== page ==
And now your thinking "Bagpuss"?...well, the essay is a very personal meditation about growing up in the world where Bagpuss debuted. The time and place where Bagpuss and The Texas Chainsaw Massacre could both be made and, wildly different as they are, the commonalities are there (they both arguably meet Scovall's definition and both are products of the '70s and couldn't have been made in that way at any other time.

jul. 26, 2020, 9:12pm

I was adding some heavy metal today--has anyone looked into the connections between "folk horror" and it? (Of course someone has...) Strikes me that that whole scene arose co-incidentally...

jul. 26, 2020, 9:38pm

>25 LolaWalser:

That's Mapledurham House. It's somewhere off to the left, away beyond the edge of this photo.
About ten miles ahead and to the right, in the Oxfordshire countryside, is the location for The Blood on Satan's Claw.
Less than 10 minutes' walk behind us is the site of David Mitchell's Slade House.

A triple spooky coincidence! Goodnight!

- Puts

Editat: jul. 26, 2020, 10:08pm

>24 housefulofpaper:

having an Empire at the end of the 19th century gave it cultural hegemony and it spread everywhere and either drowned out other voices are made them seem less real and/or less relevant.

I wasn't thinking quite along those lines but I think you've hit on something in the first part--that the popularity of "folk horror", après and avant la lettre, in British/English culture pretty much created a domestic industry in that field where foreign product could not compete--at any rate, wasn't "necessary". I'm not sure this means something stops being made or existing or being important elsewhere, though. Italy, for instance, has its "gialli" and "fumetti", which are emblematic as "national" genres, but other countries made slasher movies and wrote comic strips too.

As for relevance, I don't see much of British influence anywhere in the postwar culture of the Continent. American cultural imperialism is a real factor, IMO, so insofar Americans have taken from the Brits, one could perhaps claim some roundabout contact. But not, I think, in the sense that the movies and television discussed here would have been part of non-English language culture or experience.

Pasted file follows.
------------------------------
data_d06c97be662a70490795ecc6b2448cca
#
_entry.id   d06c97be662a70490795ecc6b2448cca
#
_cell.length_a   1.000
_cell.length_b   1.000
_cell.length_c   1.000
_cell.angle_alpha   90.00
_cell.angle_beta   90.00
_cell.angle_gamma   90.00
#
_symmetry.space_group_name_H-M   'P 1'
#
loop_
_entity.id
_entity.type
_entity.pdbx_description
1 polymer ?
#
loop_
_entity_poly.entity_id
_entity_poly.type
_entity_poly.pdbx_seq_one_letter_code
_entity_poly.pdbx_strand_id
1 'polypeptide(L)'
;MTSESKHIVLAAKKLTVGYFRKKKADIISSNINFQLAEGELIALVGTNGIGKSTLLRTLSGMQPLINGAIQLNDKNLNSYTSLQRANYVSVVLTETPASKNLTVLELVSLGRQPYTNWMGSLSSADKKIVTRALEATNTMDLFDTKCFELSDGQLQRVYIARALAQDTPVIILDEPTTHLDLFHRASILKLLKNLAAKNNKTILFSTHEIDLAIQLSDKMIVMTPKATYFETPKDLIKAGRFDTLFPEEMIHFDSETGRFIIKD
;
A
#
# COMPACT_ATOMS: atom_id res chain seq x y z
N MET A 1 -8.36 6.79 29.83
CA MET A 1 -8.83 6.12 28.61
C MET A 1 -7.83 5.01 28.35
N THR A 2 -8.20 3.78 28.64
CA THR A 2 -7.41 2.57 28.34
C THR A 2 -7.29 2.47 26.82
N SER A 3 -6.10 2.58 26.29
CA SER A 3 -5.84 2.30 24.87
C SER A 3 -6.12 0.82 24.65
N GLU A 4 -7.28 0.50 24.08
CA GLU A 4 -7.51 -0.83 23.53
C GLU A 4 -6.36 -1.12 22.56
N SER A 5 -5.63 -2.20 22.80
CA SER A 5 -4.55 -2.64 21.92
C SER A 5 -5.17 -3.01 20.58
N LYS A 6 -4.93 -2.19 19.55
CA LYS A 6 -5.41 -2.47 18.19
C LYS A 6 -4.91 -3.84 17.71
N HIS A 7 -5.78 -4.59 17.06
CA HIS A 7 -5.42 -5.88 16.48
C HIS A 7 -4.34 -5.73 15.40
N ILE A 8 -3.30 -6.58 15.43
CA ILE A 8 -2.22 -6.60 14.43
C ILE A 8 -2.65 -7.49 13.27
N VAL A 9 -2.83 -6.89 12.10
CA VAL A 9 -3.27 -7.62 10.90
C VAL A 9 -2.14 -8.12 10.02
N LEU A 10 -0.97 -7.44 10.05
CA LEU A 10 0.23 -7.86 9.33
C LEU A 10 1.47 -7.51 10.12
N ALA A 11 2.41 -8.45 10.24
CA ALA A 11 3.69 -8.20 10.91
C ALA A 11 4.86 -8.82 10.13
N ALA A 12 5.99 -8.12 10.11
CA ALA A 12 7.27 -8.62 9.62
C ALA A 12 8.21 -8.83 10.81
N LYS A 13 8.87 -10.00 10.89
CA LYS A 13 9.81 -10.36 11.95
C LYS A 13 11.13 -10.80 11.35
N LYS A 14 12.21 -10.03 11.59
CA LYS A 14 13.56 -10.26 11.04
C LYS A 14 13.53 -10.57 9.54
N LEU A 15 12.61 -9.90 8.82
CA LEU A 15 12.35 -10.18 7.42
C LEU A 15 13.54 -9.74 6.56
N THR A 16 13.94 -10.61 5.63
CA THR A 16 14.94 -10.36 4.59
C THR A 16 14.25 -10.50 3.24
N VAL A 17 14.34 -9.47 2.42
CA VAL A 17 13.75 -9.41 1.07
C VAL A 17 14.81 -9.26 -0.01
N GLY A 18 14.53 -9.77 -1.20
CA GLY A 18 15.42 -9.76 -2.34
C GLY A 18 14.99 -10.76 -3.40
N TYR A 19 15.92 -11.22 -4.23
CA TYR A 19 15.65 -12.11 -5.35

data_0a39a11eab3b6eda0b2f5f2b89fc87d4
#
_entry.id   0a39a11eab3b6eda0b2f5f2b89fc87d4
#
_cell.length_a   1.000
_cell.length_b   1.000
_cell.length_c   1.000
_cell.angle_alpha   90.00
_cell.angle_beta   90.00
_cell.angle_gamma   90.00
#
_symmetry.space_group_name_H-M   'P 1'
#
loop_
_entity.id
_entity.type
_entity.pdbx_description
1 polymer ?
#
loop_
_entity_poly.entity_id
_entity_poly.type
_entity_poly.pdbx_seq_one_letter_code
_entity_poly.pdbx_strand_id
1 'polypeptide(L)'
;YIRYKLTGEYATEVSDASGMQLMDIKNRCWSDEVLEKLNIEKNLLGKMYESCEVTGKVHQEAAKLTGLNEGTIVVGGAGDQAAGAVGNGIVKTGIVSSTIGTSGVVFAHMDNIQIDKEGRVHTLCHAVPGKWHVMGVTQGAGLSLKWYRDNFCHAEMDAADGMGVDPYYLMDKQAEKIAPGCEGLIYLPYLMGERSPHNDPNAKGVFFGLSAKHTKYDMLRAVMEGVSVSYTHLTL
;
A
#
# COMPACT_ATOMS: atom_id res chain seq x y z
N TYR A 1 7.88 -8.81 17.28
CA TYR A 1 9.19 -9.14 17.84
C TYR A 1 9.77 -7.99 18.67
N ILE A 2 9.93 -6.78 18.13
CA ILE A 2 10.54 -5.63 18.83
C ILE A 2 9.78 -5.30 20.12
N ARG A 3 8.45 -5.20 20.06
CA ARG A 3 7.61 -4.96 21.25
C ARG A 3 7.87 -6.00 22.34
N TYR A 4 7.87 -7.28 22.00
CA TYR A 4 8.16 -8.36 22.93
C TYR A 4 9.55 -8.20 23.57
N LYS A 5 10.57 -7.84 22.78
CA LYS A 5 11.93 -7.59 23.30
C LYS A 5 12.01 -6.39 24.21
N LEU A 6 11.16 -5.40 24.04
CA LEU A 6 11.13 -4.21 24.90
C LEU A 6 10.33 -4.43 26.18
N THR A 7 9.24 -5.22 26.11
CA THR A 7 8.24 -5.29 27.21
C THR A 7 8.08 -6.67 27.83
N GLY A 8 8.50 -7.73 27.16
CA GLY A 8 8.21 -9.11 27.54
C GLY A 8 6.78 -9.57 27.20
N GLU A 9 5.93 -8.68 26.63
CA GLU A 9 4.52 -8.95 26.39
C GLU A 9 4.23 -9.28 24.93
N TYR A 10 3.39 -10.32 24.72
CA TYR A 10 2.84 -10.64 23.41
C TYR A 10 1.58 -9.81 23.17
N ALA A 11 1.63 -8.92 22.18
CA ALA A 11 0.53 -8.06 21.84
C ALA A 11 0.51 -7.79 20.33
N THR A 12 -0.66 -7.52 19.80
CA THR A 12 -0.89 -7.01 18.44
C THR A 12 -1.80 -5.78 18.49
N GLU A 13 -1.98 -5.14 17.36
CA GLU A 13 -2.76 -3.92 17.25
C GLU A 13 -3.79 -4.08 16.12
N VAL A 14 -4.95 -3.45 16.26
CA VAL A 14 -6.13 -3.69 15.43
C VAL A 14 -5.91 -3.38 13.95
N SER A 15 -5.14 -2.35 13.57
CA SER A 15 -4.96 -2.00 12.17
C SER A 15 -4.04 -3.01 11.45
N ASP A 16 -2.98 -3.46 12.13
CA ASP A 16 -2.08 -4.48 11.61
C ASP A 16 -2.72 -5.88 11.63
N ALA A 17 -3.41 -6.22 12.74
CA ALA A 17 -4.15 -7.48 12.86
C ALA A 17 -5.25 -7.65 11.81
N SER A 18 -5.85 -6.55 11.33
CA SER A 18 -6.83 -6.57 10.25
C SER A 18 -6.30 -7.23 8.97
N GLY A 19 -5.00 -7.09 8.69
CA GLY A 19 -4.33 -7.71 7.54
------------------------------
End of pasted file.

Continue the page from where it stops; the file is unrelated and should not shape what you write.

Remember that Italy and Germany made their own Westerns (action stars "Bud Spencer" and "Terence Hill" were not, pseudonyms notwithstanding, Anglo), horror movies etc. The local industries were competing with Hollywood and American TV, not the Brits.

Was Doctor Who, for example, shown anywhere outside the English-speaking world in the 1960s-1980s? Conversely, there are many German or French etc. TV series that were being busily dubbed and distributed across the Continent, but that the Brits probably never heard of.

jul. 26, 2020, 9:48pm

jul. 26, 2020, 10:04pm

I need to correct what I said in >27 LolaWalser: about not seeing British/English influence anywhere postwar in Europe, was thinking too narrowly of film/TV--of course there is the music, even if people wouldn't always know whether they were listening to the Brits or Americans or etc.

jul. 28, 2020, 9:11pm

>27 LolaWalser:

My example might be specifically British. Remember in the documentary Silent Britain, how that movie magazine consistently dumped on the home-grown product in favour of Hollywood. Do Italians feel a bit shame-faced about their westerns? I bet they don't.

The English, I think can be demonstrated, feel culturally inferior and superior to America at one and the same time. I was thinking about trying to find examples in film or television, but just look on YouTube. There's whole industry of "reaction videos" - someone watches a music video or a television programme or a clip of a stand-up, and makes occasional comments (enough to avoid a copyright strike, with luck) and a summing up at the end. Saw one by accident and now they're recommended by the dozen, of course. But look at the ones where an American is reacting to English comedy, and look at the comments... they're all "we're the best, no one is funnier, more daring, more acute" but also "please acknowledge us, please validate us". Does a bit of me feel the same? Yes, like Professor Quarermass learning he's part Martian, I do feel that pull. America colonised my imagination at a young age. to be fair, Marvel Comics, the Apollo missions and Walt Disney is a pretty strong narcotic for a five year old.

As for relevance, I don't see much of British influence anywhere in the postwar culture of the Continent. No, there isn't. That's been brought home to me over the last three years. Some examples from my French/German friends:
Not knowing any British composers. Mentioned Britten and Peter Grimes. Cleared up a minor mystery for them, they had seem it advertised in London and assumed it was the English translation of Peer Gynt.